You are here

Blog posts by Category

Etiquette & Professionalism

Recruiter Advice: How to Stand Out in the Crowd

My money says that you want a job, perhaps not this semester, but eventually. The problem is that all of your peers reading this also want a job, possibly even the same job you want. There is a lot of competition in the job search. Many of your resumes are practically identical to each other. Same first year project, same list of technology, a similar list of organizations, and a quick print of a degree audit shows that your classes and GPA are also neck and neck. So how do you stand out?  Show them what’s not on the resume. Show them you. Show them that you are professional and prepared.  

It seems like common knowledge, but many recruiters report that students aren’t prepared and/or lack common professional behavior. You can’t add classes or gain industry experience a week before a job interview, but there are things that you … 

Read More

Post Interview Checklist

The interview is over, and the waiting game begins. It seemed to go well, but you’re still waiting to hear back. What should you be doing after the interview?

Send a thank you.

A thoughtful thank you should be sent to the recruiter(s) within 24 hours. CareerBuilder conducted a survey, which showed that 22% of employers are less likely to hire a candidate who did not send a thank you, and 91% of employers liked being thanked for the interview. Recognize that many company representatives conducting interviews are taking on recruiting as an addiitonal task to their engineering job, so thanking them for the the extra effort can go a long way.

Refer to your notes after the interview and write something thoughtful. Email is the quickest way to follow up. A nice additional touch would be promptly mailing out a personal, hand-written thank you note.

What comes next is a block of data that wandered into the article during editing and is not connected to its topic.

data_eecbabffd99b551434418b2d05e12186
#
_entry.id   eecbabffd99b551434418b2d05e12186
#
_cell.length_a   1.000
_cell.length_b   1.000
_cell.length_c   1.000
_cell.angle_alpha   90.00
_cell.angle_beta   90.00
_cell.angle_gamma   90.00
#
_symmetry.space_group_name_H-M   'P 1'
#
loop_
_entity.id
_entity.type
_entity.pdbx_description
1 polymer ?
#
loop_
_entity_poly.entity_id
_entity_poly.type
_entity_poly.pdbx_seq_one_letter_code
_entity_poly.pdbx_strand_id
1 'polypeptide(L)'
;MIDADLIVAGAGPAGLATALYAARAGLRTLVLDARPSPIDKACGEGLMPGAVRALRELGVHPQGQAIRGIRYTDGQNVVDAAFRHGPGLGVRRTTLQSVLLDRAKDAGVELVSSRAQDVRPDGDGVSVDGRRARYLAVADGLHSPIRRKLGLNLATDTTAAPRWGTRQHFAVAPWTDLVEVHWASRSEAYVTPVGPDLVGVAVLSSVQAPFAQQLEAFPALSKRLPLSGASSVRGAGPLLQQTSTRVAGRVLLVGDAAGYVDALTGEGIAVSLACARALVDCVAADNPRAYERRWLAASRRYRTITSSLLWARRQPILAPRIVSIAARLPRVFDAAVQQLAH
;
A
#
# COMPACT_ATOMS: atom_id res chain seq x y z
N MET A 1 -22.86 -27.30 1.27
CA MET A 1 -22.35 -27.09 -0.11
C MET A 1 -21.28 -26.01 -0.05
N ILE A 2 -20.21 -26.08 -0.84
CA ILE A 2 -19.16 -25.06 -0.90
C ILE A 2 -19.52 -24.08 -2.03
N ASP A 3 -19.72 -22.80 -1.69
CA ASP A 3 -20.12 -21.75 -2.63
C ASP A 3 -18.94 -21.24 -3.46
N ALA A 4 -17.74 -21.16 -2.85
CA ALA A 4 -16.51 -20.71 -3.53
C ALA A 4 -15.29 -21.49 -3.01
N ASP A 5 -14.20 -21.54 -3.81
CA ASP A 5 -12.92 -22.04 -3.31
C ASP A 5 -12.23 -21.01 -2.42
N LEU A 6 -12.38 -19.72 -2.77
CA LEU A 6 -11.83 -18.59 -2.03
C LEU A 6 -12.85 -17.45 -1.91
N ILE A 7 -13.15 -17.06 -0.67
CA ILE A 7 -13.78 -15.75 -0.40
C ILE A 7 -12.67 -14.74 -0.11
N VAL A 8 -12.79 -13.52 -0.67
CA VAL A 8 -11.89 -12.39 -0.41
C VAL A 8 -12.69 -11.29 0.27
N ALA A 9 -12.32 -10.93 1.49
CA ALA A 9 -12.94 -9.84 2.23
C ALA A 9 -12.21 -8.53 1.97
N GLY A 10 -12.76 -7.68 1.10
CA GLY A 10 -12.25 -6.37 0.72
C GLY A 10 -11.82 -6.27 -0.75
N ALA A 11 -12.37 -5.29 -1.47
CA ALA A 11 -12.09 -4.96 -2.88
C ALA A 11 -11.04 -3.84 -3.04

Follow the interviewer’s guidelines, and … 

Read More

Common Mistakes New Grads Make at Their First Job

A college diploma may get you a full-time job after graduation, but it doesn’t guarantee that you will stay employed or get promoted. Once you do secure that dream job, it’s time to work just as hard at getting off on the right foot. While making a mistake or two is, well, part of the job—and part of the learning process—below are a few common ones that new graduates often make:

Misdirection

We all get stumped or puzzled with a problem at work. Realize that unexpected problems are expected, and a manager’s job is to ensure his/her team is operating at top performance. Rather than waste hours or even days on trying to figure this issue out on your own, ask your colleagues or supervisor for direction and advice. Most bosses are more understanding than you’d think. Asking specific questions is expected. In fact, asking the right questions will show … 

Read More

Your First 30 Days on the Job

You worked hard throughout college to keep your grades up, obtain relevant internships/co-ops, and now you’ve landed a great engineering job. CONGRATS!! As you prepare for your first job in the “real world”, there are some very important things to know in regards to being successful on the job. How you act and perform the first month are crucial to a successful career.

Below is a list of tips to help guide you in your first 30 days on the job.

  1. Be punctual:  As a new employee, you should arrive on time (if not early) and leave on time or a little later.  If you take a lunch break, it should be no more than an hour.  You want to establish a reputation as a hard worker, not someone who is consistently late.
  2. Build relationships:  Seek out your coworkers: do not wait for a colleague or manager to … 
Read More

Food for Thought: Dining with Employers

Employers want to hire well-rounded individuals. You may have a great resume and impressive interview answers, lack of social skills and table manners could leave a negative impression that could ultimately cost you a job offer. Company representatives will observe you in less formal situations to see how you would represent the company in future social settings. So, be sure to show enthusiasm, maintain eye contact/good posture, and know the basic rules of dining etiquette!

Before the Meal

In addition to researching the employer, spend some time researching the restaurant to learn about location, parking, menu, etc. Pick out a few meal options on the menu that you might order. Remember- don’t go overboard with price just because someone else is paying! Narrowing down your options ahead of time will allow you to engage in better conversation with the employer.  It can also be practical if you have a dietary restriction … 

Read More

Pages